STAGE DIRECTIONS -- May 1998
When the producers of Martin McDonagh's new play The Beauty Queen of Leenane were looking for a Broadway theatre, the intimate Walter Kerr seemed an obvious choice. Unfortunately, the Kerr was already booked -- Forever Tango had opened there for a limited run, but its popularity has kept audiences clamoring for tickets. The solution? Forever Tango relocated to the larger Marquis Theatre last month. "We know more about the way Forever Tango performs than we did when it opened," says one of its producers, Thomas Viertel. "We can use additional seating capacity, especially on weekends."
On occasion, a Broadway show will pack its bags and relocate to another theatre. Back in 1990 Les Miserables decamped from the Broadway Theatre to the Imperial, in order to make way for Miss Saigon, whose physical production was ideally suited to the Broadway's larger stage. Two recent Roundabout Theatre productions changed venues this season (they had to make room for subsequent Roundabout offerings): 1776 colonized the Gershwin Theatre, and Arthur Miller's A View from the Bridge can now be seen at the Neil Simon.
Confusing? "Theatregoers are intelligent," says Viertel. "They know how to find the shows they want to see." When in doubt, call The Broadway Line, Broadway's toll-free information and ticket hotline at 1-888-411-BWAY, or (212) 302-4111 in the New York city area.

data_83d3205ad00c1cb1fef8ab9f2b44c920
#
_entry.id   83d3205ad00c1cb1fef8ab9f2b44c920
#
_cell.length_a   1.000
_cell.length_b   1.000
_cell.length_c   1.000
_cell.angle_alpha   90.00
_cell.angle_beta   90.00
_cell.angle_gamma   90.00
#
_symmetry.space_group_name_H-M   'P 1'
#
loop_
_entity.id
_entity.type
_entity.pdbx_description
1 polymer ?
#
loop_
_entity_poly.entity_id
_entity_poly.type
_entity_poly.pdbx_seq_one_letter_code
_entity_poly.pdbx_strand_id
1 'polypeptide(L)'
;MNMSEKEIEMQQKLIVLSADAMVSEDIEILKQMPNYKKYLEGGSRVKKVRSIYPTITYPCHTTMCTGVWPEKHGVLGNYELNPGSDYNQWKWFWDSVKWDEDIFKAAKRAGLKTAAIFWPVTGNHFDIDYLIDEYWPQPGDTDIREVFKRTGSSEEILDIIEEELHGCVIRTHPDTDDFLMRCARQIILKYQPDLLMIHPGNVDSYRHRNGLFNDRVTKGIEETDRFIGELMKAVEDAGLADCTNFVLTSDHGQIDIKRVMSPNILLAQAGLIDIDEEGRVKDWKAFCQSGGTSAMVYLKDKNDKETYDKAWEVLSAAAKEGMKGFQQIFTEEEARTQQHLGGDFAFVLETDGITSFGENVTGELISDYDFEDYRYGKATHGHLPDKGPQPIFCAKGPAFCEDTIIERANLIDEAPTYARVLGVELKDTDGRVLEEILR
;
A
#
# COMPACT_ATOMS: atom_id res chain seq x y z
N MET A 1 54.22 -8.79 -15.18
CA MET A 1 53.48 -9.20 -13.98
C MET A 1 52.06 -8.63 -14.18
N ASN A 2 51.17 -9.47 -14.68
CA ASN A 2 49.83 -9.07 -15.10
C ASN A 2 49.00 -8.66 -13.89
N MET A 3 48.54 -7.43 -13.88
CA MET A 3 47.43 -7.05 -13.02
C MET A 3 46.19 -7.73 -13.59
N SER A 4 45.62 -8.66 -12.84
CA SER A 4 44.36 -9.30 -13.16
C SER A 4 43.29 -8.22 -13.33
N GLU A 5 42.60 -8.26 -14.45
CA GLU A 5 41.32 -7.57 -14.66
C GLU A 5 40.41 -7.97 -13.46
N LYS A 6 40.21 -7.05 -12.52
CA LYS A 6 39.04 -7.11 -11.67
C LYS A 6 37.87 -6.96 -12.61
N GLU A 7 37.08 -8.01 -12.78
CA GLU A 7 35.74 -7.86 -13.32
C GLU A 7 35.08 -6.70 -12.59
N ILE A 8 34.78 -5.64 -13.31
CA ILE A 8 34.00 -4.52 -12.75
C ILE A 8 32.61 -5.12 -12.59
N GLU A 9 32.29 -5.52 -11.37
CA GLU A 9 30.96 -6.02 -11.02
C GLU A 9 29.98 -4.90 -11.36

Of course, Broadway shows are constantly on the move outside New York, visiting over 145 cities across North America on tour each year. Next season's new tours include national companies of Forever Tango, Ragtime, Sunset Boulevard with Petula Clark, Titanic, Two Pianos Four Hands, and Victor/Victoria starring Toni Tenille. Theatres themselves generally stay put -- except when they don't. When New Yorkers turned out this winter to watch the Empire Theatre, a former burlesque house, being nudged 170 feet westward down 42nd Street to become part of a planned movie multiplex, they witnessed another step in the remarkable revitalization of the Theatre District as New York's family entertainment capital.
-- By Ben Pesne
STAGE DIRECTIONS is presented, courtesy of Playbill, by The League of American Theatres and Producers, Inc., the national trade association for the commercial theatre industry.